Copyright Rosemary Bardsley 2007


‘Many of the people who follow false teaching are earnestly seeking God's purpose in their lives. What purpose does God have in allowing such deception? Does it fall on us as believers of the Truth to lovingly help these individuals see God's ultimate truth and play a part in God's eternal kingdom?’


I will respond to each part of this question in turn.

[1] The statement that ‘many of these people … are earnestly seeking God’s purpose for their lives’.

This statement actually provokes compounding questions:

      • Where in the Bible is earnestness or sincerity the criteria by which people are justified or condemned? The Pharisees were exceedingly earnest and sincere, but they were identified by Jesus Christ as people who did not know God. Although we do have to be sincere in our faith, the value of faith is not in its sincerity but in its object. If I put all my trust in a god that I have created with either my hands or in my head that god can do nothing for me in any ultimate sense. Sadly, it is possible to be sincerely wrong.
      • At the bottom line, are we supposed to be ‘seeking God’s purpose for our lives’, or are we supposed to be seeking God himself? The idolatrous Israel to whom most of the prophets spoke, were repeatedly told to ‘seek the Lord’ as opposed to reaching out and praying to idols. It is only when we have sought and found the one true God that any seeking for his purpose can be meaningful or relevant.
      • Which ‘God’ is it whose purpose they are seeking? Is it the one true God who has revealed himself in creation, in the history of Israel, in Scripture, and finally in his Son, Jesus Christ? Or, is it some ‘god concept’ that they have in their heads that is just as much a false god as the physical idols?

Summary answer: sincerity of faith counts for nothing with God unless it is directed towards the one whom the Bible states is the only God.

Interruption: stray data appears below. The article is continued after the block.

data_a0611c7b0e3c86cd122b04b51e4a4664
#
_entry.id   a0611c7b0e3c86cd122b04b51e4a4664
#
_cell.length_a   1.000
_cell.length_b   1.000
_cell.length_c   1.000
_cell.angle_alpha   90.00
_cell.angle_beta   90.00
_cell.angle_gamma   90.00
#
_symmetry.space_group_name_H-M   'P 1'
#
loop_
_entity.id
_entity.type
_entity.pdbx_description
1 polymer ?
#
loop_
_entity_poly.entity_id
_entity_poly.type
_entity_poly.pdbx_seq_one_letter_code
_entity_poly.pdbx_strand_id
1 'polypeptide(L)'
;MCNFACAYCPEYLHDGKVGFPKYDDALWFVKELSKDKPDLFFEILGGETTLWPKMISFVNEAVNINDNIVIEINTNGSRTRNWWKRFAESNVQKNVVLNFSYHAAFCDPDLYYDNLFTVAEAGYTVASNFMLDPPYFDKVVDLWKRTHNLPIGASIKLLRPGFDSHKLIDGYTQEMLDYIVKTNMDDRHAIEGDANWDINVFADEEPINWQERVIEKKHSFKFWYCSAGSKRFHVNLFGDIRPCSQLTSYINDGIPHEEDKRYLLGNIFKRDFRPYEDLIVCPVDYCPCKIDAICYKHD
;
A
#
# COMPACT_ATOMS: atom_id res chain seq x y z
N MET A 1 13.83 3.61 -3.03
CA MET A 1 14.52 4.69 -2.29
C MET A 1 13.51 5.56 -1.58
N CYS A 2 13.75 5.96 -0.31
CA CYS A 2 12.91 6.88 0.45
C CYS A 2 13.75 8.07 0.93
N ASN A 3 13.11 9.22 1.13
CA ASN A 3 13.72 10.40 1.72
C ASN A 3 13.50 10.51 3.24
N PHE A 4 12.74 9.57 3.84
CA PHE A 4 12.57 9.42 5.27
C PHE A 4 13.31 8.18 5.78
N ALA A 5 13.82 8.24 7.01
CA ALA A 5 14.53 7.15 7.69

[2] What purpose does God have in allowing such deception?

This is the same kind of question as ‘Why did God allow Adam to sin?’ or ‘Why did God create humans able to sin?’ or, even behind that, ‘Why did God not stop Satan deceiving the first humans?’ It is also very similar to the question: ‘Why does God allow suffering?’

These are deep and puzzling questions, which can in this life be answered only in part. The partial answers include the following biblical perspectives:

      • That God created humans with freedom of will. We are not programmed ‘machines’ like the non-animate and some of the microscopic animate creation; we are not creatures of instinct like the animate creation. We are humans created in the image of a personal Triune God: we are persons, and as persons we were created with, among other things, the ability to think and to choose. God created us ‘in his image’ and ‘in his likeness’, but we do not automatically reflect his glory as the non-personal creation does; we reflect his glory only when our thoughts and choices mirror his. The one prohibition of Genesis 2:17 focuses on this choice. Here in Genesis 2:17 God puts the choice before us: on the one hand, trust and dependence on him and his word, resulting in life and continuing freedom, or, on the other hand, rejection of him and his word, resulting in death and loss of freedom.